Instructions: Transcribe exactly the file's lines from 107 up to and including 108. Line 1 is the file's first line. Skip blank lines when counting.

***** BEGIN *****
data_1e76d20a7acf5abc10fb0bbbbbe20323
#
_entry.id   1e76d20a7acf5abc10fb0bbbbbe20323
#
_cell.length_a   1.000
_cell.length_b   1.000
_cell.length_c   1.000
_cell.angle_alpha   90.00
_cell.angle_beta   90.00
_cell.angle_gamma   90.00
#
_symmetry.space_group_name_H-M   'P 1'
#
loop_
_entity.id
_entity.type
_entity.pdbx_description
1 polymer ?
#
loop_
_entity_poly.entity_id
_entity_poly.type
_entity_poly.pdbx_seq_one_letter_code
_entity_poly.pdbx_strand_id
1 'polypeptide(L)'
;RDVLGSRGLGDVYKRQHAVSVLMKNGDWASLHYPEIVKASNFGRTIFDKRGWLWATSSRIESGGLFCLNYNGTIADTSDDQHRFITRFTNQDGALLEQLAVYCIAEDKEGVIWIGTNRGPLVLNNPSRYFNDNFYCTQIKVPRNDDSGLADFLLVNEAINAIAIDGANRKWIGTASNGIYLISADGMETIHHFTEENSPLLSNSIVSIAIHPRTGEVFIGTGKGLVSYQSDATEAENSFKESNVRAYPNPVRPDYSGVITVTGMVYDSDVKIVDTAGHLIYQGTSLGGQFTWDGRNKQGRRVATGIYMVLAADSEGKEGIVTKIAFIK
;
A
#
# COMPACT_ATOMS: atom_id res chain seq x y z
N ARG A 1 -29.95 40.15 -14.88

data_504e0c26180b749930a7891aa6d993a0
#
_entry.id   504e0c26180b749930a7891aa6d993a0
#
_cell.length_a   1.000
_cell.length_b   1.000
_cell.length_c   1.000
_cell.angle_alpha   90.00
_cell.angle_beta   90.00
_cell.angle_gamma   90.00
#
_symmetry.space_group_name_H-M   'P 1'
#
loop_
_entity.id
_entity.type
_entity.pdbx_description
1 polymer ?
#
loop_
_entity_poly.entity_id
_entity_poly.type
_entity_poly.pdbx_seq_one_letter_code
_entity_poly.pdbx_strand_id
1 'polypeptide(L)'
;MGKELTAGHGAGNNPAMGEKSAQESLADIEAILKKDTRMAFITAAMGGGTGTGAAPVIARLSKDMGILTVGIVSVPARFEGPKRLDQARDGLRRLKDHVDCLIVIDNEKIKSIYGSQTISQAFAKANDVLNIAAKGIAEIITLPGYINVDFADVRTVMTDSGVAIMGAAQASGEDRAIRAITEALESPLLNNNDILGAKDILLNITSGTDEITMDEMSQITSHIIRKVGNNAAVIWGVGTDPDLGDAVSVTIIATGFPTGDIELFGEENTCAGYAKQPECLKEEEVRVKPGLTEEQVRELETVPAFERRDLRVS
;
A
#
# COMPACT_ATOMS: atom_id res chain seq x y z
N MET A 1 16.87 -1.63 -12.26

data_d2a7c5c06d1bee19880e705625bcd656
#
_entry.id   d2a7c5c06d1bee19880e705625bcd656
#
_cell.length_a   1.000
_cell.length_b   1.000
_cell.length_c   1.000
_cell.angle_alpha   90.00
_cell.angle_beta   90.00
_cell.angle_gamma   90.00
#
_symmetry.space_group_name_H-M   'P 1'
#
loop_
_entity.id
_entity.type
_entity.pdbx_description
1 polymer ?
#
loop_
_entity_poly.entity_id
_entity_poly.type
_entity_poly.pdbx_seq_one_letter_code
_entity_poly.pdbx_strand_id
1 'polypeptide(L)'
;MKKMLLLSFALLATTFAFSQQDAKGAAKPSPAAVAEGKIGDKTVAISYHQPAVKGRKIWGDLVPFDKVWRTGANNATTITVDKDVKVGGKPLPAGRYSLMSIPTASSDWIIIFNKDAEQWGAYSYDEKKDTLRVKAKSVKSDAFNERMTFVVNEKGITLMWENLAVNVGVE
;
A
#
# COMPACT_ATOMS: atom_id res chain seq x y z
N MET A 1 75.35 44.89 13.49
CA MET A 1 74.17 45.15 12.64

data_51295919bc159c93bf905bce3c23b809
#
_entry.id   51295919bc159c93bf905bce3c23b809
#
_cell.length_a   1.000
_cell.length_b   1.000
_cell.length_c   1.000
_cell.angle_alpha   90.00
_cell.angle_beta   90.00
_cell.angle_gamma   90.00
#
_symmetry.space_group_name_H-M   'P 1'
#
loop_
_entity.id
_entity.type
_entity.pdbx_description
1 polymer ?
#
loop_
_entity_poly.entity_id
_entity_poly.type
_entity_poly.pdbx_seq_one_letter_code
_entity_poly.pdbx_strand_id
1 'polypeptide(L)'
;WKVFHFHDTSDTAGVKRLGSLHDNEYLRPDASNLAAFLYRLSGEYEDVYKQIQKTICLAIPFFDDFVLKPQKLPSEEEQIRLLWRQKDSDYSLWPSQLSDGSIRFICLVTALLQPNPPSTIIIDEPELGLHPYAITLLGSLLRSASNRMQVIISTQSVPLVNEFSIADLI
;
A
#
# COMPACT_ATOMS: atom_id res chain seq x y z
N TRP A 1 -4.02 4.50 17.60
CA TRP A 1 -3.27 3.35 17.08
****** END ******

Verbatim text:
#
loop_